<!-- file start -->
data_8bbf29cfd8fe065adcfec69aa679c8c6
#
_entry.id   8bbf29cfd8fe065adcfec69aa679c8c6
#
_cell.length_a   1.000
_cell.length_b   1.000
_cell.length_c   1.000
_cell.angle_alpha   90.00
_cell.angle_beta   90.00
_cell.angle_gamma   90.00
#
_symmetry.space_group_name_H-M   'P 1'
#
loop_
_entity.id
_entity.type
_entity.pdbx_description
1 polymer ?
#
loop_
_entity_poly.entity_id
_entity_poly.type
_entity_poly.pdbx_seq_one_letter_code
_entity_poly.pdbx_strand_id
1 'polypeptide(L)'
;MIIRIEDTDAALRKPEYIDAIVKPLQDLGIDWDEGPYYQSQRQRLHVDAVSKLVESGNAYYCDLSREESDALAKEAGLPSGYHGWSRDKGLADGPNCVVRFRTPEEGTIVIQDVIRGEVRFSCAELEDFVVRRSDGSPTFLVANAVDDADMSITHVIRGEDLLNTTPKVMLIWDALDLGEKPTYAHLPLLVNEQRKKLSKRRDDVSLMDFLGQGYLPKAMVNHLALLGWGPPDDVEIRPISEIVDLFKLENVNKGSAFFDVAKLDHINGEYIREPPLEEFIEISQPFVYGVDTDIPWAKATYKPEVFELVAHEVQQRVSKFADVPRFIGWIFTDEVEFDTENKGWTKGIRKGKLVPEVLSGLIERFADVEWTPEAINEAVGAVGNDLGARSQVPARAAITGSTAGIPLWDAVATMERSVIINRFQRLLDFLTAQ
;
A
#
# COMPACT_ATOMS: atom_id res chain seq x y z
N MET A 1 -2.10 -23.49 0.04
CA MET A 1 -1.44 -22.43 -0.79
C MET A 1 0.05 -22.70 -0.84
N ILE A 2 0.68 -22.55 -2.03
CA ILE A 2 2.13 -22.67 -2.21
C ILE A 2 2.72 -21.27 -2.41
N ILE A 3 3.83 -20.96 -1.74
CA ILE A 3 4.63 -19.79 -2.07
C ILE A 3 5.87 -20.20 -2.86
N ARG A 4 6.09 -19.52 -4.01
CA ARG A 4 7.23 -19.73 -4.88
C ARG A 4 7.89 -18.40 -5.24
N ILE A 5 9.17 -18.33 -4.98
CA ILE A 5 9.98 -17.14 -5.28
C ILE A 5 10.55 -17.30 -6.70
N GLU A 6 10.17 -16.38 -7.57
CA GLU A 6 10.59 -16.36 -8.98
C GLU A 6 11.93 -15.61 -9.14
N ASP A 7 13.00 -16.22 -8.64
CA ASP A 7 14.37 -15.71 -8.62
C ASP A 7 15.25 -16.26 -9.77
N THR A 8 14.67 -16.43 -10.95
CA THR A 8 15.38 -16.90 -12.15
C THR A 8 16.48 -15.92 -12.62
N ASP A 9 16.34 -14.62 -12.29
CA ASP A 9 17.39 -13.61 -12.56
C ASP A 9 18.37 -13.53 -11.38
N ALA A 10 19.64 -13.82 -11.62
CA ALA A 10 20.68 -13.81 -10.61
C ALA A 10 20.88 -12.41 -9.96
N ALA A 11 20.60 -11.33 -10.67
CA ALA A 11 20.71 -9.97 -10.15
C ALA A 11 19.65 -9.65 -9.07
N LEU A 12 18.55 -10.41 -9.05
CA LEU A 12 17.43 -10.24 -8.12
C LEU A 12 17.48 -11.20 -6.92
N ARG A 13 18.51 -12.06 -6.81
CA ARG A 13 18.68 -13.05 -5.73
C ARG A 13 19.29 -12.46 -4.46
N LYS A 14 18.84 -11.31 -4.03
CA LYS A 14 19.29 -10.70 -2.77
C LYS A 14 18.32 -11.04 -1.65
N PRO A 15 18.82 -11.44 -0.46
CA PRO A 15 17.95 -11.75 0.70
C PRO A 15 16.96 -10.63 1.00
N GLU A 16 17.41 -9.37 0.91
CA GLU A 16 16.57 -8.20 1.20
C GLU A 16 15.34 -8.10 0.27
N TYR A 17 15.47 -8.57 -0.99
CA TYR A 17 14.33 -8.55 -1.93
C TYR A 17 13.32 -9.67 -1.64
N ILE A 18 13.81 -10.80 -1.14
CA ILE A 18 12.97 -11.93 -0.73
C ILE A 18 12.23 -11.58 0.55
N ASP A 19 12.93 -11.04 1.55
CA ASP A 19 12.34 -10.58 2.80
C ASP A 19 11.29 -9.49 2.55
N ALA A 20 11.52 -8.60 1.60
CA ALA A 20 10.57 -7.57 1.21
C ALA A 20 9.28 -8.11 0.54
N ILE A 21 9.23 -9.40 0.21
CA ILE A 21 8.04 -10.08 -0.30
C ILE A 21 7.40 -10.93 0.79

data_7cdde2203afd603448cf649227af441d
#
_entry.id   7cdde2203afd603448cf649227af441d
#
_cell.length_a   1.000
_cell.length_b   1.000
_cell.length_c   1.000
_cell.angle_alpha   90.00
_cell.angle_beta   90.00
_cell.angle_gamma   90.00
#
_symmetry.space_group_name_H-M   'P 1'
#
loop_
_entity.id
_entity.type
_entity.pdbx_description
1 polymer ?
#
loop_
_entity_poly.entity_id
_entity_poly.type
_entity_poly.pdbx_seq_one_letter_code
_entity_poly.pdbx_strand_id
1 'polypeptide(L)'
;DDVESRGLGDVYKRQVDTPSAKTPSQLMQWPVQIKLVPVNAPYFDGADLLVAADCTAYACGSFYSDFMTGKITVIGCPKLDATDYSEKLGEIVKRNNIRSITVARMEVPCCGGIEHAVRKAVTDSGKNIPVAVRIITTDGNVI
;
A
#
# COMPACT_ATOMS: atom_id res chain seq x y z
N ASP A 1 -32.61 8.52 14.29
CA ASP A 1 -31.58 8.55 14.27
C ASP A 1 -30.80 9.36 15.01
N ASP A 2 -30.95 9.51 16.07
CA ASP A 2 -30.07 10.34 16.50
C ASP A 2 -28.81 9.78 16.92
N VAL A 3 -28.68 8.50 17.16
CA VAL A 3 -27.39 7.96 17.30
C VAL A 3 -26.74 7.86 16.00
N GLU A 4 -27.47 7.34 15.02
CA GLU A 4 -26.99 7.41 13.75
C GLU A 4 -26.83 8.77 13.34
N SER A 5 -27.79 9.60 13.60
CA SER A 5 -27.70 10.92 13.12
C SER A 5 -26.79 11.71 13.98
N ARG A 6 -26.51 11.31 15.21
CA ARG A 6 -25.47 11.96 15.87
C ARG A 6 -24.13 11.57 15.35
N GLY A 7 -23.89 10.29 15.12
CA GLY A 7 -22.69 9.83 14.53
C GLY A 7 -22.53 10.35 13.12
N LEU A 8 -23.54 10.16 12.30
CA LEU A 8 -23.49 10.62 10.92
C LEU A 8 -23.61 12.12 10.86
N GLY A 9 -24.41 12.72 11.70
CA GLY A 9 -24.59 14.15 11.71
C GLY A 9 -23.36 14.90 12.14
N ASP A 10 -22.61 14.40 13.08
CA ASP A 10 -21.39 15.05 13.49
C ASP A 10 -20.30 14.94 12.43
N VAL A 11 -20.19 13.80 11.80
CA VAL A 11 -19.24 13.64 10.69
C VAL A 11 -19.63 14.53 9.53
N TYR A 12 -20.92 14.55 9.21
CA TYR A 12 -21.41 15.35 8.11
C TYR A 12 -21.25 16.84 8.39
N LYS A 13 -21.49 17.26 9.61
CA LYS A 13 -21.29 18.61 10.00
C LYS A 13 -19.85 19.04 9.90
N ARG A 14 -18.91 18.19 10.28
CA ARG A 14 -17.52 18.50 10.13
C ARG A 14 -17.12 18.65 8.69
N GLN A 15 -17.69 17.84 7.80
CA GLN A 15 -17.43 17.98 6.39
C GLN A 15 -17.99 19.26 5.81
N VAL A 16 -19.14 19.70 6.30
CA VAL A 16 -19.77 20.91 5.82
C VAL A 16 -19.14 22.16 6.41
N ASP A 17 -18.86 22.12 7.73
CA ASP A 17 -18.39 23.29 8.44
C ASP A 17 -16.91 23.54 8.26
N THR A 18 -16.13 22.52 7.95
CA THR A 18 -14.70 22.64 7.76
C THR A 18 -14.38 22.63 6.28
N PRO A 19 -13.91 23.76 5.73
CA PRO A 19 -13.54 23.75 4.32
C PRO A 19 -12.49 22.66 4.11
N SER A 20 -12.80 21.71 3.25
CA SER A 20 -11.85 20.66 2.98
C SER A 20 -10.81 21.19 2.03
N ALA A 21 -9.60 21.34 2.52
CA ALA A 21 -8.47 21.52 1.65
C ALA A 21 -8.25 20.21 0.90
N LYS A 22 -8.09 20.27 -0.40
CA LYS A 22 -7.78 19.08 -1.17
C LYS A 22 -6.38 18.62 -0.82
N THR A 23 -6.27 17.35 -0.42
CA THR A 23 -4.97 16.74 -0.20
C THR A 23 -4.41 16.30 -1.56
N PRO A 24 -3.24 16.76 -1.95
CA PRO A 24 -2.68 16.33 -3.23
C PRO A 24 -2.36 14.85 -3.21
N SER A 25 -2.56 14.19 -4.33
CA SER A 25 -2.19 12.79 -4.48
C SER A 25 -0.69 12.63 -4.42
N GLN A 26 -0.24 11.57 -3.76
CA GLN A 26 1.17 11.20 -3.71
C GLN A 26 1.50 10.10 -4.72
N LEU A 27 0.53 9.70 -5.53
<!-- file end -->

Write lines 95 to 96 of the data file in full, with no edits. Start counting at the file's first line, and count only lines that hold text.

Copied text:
#
_entry.id   7cdde2203afd603448cf649227af441d